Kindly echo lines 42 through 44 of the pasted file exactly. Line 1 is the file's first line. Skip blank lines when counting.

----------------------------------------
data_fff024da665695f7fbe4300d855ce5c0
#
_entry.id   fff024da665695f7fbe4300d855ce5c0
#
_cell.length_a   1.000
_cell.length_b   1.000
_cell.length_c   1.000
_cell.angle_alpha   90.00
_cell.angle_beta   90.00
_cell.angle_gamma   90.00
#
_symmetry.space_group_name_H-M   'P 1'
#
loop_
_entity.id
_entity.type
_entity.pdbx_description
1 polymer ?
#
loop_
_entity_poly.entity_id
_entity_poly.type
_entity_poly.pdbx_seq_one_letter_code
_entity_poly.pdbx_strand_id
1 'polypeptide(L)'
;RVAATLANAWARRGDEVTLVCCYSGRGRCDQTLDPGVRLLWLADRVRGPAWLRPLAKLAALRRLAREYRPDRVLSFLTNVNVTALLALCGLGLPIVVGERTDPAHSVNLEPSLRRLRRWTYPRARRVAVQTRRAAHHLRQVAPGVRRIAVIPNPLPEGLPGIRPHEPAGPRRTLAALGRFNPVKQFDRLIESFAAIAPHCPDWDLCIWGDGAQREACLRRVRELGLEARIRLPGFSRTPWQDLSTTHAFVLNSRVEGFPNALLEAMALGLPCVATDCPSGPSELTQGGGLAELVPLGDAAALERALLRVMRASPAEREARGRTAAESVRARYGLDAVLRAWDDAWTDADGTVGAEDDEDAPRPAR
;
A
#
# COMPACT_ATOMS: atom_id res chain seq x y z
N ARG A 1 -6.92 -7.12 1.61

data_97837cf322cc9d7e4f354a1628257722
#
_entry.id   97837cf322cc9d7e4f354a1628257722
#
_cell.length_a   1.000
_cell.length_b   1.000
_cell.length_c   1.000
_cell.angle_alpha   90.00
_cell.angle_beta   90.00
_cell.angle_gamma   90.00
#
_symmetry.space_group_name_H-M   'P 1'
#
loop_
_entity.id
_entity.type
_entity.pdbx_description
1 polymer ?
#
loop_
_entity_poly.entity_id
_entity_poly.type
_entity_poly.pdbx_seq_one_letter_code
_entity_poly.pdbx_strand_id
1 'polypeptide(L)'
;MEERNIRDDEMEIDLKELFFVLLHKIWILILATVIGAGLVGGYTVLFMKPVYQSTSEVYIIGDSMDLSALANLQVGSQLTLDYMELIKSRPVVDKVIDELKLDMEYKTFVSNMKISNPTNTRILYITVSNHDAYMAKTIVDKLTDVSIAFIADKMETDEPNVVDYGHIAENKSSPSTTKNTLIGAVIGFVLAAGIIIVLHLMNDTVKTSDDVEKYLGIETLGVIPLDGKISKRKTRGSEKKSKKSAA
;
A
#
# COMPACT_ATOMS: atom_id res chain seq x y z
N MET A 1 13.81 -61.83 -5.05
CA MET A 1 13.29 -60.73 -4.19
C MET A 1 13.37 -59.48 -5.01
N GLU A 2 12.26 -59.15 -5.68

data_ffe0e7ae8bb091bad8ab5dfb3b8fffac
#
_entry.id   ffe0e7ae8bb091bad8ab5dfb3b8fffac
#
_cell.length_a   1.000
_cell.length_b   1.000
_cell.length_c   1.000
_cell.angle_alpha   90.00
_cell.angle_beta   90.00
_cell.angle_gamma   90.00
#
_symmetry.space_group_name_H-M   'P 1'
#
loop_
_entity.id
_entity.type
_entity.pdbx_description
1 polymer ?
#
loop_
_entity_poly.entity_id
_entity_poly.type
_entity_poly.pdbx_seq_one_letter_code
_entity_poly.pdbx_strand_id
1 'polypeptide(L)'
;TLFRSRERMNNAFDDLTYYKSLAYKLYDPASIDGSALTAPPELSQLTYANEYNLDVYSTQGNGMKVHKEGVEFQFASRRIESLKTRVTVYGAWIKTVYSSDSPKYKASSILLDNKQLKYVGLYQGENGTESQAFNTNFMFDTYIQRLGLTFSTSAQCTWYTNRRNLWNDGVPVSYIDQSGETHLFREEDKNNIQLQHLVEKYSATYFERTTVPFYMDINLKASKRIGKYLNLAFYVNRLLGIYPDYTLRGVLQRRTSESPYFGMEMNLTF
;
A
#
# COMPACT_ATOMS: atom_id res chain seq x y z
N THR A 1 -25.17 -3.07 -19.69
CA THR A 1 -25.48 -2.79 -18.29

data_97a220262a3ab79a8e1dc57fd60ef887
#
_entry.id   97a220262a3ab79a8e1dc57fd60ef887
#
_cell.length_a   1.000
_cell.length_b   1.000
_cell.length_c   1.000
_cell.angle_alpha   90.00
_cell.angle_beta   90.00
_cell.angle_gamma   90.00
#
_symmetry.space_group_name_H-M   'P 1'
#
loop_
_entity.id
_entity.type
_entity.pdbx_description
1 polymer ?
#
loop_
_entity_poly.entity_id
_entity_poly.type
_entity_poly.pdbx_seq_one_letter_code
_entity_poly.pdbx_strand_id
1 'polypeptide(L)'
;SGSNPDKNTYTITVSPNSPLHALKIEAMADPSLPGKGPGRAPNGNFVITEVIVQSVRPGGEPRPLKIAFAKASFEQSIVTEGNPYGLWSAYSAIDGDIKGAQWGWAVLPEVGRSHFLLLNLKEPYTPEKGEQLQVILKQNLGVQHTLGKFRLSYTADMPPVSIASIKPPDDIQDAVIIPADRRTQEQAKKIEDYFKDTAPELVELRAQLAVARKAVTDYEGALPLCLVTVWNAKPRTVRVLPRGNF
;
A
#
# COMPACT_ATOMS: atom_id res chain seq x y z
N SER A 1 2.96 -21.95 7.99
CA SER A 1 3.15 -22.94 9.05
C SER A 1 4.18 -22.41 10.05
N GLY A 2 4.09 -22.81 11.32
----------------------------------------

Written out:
#
_symmetry.space_group_name_H-M   'P 1'
#